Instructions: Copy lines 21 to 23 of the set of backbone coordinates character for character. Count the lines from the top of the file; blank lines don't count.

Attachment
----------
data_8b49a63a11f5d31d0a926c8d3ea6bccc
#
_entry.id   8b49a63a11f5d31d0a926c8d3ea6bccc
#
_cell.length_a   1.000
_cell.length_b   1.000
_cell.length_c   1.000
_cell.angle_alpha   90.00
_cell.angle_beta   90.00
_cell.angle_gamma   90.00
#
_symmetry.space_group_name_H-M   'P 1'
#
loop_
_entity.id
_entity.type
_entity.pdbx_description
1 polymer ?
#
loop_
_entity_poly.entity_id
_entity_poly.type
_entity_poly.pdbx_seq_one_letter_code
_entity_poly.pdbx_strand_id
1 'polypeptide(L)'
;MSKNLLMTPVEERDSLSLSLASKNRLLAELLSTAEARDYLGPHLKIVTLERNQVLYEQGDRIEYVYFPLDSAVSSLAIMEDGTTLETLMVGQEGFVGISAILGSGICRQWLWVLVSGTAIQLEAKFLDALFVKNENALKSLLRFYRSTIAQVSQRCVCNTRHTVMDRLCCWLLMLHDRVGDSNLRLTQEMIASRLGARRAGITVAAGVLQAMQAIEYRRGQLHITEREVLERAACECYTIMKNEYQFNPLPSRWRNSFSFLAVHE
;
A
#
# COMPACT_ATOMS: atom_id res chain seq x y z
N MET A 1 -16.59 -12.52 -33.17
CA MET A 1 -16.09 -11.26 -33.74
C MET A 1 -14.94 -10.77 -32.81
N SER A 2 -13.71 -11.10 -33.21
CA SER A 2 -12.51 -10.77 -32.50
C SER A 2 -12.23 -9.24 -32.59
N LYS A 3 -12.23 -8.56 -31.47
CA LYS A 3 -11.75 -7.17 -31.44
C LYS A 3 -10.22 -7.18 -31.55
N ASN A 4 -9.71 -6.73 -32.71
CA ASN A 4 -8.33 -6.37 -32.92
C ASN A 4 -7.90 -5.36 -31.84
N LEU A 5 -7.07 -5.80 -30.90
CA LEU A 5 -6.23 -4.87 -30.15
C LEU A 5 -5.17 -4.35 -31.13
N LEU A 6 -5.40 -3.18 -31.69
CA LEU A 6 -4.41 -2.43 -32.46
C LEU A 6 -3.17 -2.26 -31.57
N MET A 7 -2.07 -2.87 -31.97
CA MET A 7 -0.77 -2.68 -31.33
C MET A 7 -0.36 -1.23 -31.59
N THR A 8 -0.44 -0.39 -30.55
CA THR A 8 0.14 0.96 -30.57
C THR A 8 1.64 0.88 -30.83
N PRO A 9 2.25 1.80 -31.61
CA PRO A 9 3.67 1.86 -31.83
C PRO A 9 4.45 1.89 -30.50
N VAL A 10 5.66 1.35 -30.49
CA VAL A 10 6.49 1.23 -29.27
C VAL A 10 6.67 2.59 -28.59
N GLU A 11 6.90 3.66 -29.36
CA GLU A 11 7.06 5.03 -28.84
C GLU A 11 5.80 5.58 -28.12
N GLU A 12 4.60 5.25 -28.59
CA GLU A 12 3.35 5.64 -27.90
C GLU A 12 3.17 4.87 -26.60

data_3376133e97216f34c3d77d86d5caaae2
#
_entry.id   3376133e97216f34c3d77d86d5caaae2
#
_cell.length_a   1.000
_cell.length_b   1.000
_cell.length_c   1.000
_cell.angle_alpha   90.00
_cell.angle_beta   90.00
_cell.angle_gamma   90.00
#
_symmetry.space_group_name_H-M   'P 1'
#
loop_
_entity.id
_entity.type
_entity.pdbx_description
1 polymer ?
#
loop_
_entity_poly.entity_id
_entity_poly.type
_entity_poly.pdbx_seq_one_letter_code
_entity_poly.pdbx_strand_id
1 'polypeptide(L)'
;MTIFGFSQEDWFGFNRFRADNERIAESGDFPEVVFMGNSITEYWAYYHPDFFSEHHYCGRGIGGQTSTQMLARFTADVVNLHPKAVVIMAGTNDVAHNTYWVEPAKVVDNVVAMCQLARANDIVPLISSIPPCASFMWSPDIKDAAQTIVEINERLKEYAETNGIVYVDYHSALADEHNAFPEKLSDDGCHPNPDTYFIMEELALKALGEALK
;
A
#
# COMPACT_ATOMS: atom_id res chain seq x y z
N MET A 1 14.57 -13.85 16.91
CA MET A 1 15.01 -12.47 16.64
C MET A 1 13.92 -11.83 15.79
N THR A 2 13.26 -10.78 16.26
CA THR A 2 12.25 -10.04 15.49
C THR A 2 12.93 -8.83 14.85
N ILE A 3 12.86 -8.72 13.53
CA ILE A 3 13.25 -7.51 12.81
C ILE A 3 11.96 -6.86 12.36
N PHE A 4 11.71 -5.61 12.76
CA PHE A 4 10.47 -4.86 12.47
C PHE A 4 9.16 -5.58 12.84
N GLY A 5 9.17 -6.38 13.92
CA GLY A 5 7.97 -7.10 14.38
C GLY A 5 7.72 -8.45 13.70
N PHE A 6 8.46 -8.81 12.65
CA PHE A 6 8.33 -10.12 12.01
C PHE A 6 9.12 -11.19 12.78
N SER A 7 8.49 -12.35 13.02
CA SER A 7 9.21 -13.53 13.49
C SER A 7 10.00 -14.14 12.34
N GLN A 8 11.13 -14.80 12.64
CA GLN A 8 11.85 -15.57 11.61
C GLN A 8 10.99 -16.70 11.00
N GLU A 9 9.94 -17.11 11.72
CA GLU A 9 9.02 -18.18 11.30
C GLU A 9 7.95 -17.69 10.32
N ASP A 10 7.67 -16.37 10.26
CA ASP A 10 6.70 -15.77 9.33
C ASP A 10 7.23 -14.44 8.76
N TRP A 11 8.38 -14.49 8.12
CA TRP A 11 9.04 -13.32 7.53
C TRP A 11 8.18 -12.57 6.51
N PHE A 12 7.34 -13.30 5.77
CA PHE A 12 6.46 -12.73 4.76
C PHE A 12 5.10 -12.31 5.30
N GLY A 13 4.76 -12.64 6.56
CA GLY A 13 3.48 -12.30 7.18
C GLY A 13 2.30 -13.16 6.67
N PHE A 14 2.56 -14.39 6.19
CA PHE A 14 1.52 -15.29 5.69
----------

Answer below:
_entity_poly.entity_id
_entity_poly.type
_entity_poly.pdbx_seq_one_letter_code